- Construction industry asbestos standard definition of "regulated area" and requirements for work involving materials of <1% asbestos for demolition and sheetrock projects. (2005, February 1)
- Application of the asbestos standard and labeling requirements to gaskets or packings containing >1% asbestos. (2003, December 22).
- Application of construction standard to demolition operations involving material less than 1% asbestos. (2003, October 27).
- Aggressive vs non-aggressive removal of asbestos-containing flooring material; negative exposure assessment methods for direct and indirect employee exposures. (2003, May 7).
- Application of the asbestos standard to demolition of buildings with ACM in place. (2002, August 26).
- Application of the Asbestos Standard to the removal of ACM debris and intact material. (2002, August 26).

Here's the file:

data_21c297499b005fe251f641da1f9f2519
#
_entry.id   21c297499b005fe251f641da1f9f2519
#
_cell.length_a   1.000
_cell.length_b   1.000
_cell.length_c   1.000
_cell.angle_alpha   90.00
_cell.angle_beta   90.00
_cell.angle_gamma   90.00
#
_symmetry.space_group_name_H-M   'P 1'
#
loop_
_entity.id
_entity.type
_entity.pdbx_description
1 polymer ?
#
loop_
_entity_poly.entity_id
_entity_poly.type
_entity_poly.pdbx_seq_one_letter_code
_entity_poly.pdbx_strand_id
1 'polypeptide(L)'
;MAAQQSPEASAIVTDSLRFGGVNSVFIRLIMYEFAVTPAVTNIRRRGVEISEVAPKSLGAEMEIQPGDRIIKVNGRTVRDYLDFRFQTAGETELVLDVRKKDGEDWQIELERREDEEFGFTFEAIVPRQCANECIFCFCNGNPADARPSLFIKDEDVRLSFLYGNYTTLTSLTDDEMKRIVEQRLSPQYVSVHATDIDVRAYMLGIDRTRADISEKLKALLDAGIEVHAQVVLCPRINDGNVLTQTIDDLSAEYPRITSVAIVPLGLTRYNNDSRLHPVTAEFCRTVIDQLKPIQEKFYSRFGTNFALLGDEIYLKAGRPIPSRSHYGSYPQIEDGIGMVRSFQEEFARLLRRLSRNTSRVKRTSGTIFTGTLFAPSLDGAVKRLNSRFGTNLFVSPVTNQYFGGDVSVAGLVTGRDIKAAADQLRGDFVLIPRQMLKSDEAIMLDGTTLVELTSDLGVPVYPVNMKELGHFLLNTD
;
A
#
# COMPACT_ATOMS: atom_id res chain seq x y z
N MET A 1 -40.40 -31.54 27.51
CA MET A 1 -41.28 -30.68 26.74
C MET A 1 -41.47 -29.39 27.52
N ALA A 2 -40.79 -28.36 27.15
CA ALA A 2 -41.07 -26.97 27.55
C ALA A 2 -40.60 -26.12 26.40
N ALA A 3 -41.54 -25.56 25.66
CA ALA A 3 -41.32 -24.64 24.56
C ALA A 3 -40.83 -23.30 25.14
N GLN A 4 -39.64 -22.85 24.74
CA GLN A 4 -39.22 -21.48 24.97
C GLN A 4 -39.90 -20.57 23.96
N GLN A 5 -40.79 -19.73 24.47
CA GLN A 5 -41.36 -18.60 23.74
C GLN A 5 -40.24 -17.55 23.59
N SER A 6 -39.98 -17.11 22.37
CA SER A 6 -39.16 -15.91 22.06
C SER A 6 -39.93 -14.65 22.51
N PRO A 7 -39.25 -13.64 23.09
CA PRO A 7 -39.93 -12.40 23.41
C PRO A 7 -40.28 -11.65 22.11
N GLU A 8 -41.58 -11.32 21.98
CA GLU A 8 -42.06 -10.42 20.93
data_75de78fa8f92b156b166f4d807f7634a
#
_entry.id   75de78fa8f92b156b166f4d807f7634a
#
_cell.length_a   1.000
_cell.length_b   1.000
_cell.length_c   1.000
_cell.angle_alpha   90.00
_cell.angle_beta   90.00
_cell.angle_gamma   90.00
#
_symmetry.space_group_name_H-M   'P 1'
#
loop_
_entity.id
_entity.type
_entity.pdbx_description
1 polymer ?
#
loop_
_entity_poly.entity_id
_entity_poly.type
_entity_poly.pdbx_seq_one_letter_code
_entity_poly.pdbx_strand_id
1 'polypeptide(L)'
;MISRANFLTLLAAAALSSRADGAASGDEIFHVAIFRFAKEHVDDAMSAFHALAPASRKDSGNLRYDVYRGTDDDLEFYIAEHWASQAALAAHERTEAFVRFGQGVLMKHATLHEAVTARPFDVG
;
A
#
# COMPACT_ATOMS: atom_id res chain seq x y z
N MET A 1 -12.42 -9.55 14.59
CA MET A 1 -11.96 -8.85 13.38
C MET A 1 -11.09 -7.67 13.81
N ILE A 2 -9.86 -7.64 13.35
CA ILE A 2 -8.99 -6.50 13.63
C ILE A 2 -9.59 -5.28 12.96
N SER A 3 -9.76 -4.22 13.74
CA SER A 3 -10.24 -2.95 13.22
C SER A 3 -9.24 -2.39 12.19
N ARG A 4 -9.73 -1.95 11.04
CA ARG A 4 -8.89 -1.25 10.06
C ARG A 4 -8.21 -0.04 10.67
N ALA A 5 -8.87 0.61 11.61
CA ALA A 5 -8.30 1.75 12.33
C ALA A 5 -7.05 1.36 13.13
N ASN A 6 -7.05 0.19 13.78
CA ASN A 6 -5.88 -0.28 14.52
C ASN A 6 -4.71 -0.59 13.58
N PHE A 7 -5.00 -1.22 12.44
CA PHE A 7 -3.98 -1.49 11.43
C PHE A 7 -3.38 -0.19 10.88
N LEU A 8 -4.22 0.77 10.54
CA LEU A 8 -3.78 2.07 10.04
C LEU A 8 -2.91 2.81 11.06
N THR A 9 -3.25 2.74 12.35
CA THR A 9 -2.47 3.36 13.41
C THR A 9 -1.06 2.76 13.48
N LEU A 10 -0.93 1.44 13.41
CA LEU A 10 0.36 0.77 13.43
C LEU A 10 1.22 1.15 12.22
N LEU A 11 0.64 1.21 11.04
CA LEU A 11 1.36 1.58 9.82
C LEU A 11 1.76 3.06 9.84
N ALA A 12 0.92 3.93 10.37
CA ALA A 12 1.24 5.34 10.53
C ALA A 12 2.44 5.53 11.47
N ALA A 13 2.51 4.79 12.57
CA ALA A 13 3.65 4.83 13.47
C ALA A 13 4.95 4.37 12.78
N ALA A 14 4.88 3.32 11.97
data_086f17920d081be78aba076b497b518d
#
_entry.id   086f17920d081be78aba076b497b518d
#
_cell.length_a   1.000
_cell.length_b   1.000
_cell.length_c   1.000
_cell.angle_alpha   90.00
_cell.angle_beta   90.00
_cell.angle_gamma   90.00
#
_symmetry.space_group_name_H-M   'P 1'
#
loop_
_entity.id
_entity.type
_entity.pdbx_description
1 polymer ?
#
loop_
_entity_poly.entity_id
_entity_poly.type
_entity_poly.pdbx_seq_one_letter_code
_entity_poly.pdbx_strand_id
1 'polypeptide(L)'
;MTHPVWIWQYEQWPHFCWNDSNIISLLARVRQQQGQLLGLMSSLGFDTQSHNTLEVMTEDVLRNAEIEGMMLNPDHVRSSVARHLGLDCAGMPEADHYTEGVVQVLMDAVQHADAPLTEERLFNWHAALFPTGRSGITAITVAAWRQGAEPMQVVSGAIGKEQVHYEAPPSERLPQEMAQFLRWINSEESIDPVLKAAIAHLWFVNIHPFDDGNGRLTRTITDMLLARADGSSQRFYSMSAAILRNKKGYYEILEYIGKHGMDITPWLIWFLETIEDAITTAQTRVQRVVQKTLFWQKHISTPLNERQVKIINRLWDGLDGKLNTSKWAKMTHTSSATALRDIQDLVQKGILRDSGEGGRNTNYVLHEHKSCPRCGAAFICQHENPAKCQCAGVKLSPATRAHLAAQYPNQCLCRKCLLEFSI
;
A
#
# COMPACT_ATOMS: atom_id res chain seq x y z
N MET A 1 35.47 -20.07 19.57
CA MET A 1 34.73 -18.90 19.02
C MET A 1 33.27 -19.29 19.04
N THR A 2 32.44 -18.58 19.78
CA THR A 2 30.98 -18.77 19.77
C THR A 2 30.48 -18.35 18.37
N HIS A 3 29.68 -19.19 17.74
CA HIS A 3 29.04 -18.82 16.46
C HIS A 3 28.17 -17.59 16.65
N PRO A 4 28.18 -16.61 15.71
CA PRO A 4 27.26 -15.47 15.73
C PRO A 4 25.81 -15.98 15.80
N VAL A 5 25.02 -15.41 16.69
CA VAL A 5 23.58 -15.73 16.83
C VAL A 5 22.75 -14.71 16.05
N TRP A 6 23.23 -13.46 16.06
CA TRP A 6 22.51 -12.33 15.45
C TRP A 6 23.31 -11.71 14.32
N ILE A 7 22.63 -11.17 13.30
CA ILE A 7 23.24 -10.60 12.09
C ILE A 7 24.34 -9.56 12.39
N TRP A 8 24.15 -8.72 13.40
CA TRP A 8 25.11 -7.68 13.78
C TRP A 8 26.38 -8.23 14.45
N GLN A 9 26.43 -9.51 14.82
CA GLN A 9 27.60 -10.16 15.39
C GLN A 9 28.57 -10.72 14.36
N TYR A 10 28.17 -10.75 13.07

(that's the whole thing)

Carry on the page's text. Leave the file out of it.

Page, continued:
- Application of the asbestos standard to demolition of buildings with ACM in place. (2002, August 26). Discusses OSHA requirements when demolishing buildings with ACM left in place.
- Responsibility of each person involved in Class I glovebag removal operations. (1997, September 18).
- Glove bag methods for control of exposure to airborne asbestos. (1997, May 15).
- Clarification of Asbestos standard. (1996, August 26). Provides clarification concerning asbestos-containing paint.
- Glove bag use. (1996, May 22).
- The use of "pipe cases" manufactured by Therm-Equip, Inc., in lieu of standard glove bags. (1995, December 15). States that the use of "pipe cases" complies with the asbestos standard for the removal of asbestos from high-temperature (up to 700 degrees F) pipes and ducts.
- Negative exposure assessment for 1926.1101. (1995, December 4).
- Occupational Safety and Health Administration's (OSHA) requirements for asbestos removal bags. (1994, November 17).